Michelle Malkin
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Once again, MTV is basking in the glow of critical acclaim. This time it's a cultural breakthrough called "The Osbournes," a "brilliant" (Time magazine) reality show chronicling the family life of heavy metal has-been Ozzy Osbourne. It's "the most refreshing, funny and subversive 30 minutes of television" the Baltimore Sun TV critic has seen this year. "Hectic and hilarious," says The Boston Globe's reviewer, who adds that the program "puts the fun back into family dysfunction." Some 5 million viewers watched the show last week. I tuned in to see what all the panting and raving was about. When the Osbournes and their teen-age children aren't cursing their lungs out, they're playing with their dogs, lounging in their Beverly Hills mansion, and snickering at the antics of the addled head of the household. After decades of heavy alcohol and drug abuse, Ozzy is barely intelligible. The star of the show stutters and slurs and stops mid-sentence. His hands shake. He shuffles. And he refuses to quit drinking. This isn't "hilarious." It's pathetic. "Sometimes I'll have a drink," Osbourne told a reporter earlier this month. "I'm not too totaled, completely. I mean, I can't do it as regularly as I used to. I shouldn't do it at all, to be truthful with you. But sometimes I just want to unload from this f------ world, you know." In another interview, he admitted: "I'd never argue about the fact that I'm an alcoholic, drug-addicted idiot. I'm not proud of it, but that's who I am. A lot of people went sober who were once drunks, and now they're miserable. They might as well go on drinking. I'm a guy who periodically gets drunk but doesn't get drunk on a daily basis. Periodics actually die quicker than full-blown alcoholics, but I don't like living in the straight world all the time. It's just not fun." Some commentators have convinced themselves that MTV is actually performing a public service by showcasing the detrimental effects of alcoholism and drug abuse on poor Ozzy. But the critics are heaping the former Black Sabbath frontman with praise, not pity, for his performances. He's cool. He's adorable. He's a comedic genius. The ultimate effect of the show is to glamorize the brain-fried star's reckless behavior, rather than stigmatize it. Any impression that MTV might be trying to send a message to youth to be more responsible about alcohol and drug use is quickly dispelled when "The Osbournes" is over and the station goes back to running its music videos. One of its more popular videos these days is an expletive-filled piece of noise called "Pass the Courvoisier." It's a four-minute anthem for the expensive French cognac of the same name. Scantily-clad women dance on top of a bar. Rappers P. Diddy and Busta Rhymes wave around bottles of the beverage more reverently than the American flag. "Give me the Henny, you can give me the Cris. You can pass me the Remi, but pass the Courvoisier," croons Busta. "Give me some (expletive). You can give me the cribs. You can give me whatever, just pass the Courvoisier," chimes P. Diddy. "The song has definitely put that drink on the map," Jason Longs, a bartender at Voodoo Lounge, a Los Angeles hot spot, told Newsweek magazine this week. "Now that patrons know Busta and Puffy are drinking it, it's the drink of choice here." For his part, Busta Rhymes thinks he's helping young Americans survive in the post-Sept. 11 world. "Courvoisier is just about keeping it party," the alcohol-soaked celebrity told The Guardian of London. "Making sure that the people who've been affected by this disaster can also keep in mind that there's a life that we still have to live, and enjoy it while we have it." Ozzy and Busta. Guzzling down the booze, livin' it up and showing us how to cope in the "straight world." If only real life for the rest of the nation's alcoholics and drug addicts came with a laugh track and an entourage of half-naked dancers.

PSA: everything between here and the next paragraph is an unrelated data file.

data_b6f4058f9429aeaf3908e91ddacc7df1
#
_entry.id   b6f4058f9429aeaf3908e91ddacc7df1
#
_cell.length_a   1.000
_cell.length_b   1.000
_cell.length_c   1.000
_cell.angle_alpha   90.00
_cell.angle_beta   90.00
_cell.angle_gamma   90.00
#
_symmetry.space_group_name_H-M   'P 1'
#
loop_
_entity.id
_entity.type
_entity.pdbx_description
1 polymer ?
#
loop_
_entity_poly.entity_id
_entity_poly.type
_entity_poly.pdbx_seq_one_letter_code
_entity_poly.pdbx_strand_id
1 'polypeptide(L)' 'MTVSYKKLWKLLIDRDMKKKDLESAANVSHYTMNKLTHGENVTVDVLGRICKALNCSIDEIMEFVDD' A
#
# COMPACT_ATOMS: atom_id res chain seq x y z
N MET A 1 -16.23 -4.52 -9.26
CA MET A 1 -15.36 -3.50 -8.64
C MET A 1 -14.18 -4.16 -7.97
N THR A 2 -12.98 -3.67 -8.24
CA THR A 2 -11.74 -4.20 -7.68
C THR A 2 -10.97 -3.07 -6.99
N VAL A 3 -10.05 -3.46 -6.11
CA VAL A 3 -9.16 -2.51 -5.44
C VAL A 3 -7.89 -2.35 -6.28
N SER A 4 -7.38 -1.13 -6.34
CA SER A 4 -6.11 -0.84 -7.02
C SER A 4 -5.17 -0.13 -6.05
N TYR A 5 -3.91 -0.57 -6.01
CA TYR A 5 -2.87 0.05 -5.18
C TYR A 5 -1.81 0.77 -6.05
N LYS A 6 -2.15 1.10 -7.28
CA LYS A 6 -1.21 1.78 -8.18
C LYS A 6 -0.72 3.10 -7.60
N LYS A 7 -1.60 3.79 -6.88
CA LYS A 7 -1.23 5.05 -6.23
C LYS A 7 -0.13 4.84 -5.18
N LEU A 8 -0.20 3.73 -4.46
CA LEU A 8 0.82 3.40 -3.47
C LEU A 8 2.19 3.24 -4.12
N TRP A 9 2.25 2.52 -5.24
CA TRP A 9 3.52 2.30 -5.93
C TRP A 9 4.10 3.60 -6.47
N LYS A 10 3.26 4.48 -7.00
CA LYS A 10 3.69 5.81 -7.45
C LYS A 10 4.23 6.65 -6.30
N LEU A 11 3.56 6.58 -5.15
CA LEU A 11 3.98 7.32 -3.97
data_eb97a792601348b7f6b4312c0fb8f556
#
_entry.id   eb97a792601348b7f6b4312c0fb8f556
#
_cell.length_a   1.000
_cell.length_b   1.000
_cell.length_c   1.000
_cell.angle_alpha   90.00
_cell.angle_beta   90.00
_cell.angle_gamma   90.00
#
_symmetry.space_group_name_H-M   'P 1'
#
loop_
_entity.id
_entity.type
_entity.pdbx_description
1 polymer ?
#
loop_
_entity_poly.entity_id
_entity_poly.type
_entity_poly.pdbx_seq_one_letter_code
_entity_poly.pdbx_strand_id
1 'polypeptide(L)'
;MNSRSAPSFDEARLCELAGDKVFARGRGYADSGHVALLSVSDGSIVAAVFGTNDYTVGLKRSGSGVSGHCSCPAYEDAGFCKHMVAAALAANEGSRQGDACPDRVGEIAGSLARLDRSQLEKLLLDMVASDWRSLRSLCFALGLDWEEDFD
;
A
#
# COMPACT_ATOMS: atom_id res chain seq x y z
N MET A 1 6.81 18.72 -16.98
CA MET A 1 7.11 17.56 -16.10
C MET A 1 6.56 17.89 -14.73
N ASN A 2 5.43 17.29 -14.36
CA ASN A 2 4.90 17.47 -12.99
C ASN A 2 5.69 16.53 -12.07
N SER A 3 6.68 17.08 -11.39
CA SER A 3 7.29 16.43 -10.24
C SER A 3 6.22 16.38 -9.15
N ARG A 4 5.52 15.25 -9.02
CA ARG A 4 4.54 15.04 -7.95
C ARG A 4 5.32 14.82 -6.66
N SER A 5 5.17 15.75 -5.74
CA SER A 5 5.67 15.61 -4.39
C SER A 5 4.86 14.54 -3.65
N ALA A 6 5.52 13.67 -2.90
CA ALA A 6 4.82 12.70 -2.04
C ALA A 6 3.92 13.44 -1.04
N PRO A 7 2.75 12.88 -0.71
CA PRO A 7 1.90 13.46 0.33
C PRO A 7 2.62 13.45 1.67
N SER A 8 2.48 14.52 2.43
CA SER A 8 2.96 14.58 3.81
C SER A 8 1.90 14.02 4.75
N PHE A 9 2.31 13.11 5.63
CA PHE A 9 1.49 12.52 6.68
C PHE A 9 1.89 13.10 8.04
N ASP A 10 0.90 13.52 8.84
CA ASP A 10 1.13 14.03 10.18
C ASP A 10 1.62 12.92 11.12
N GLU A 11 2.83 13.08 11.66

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Michelle Malkin

Michelle Malkin is the author of "Culture of Corruption: Obama and his Team of Tax Cheats, Crooks & Cronies" (Regnery 2010).

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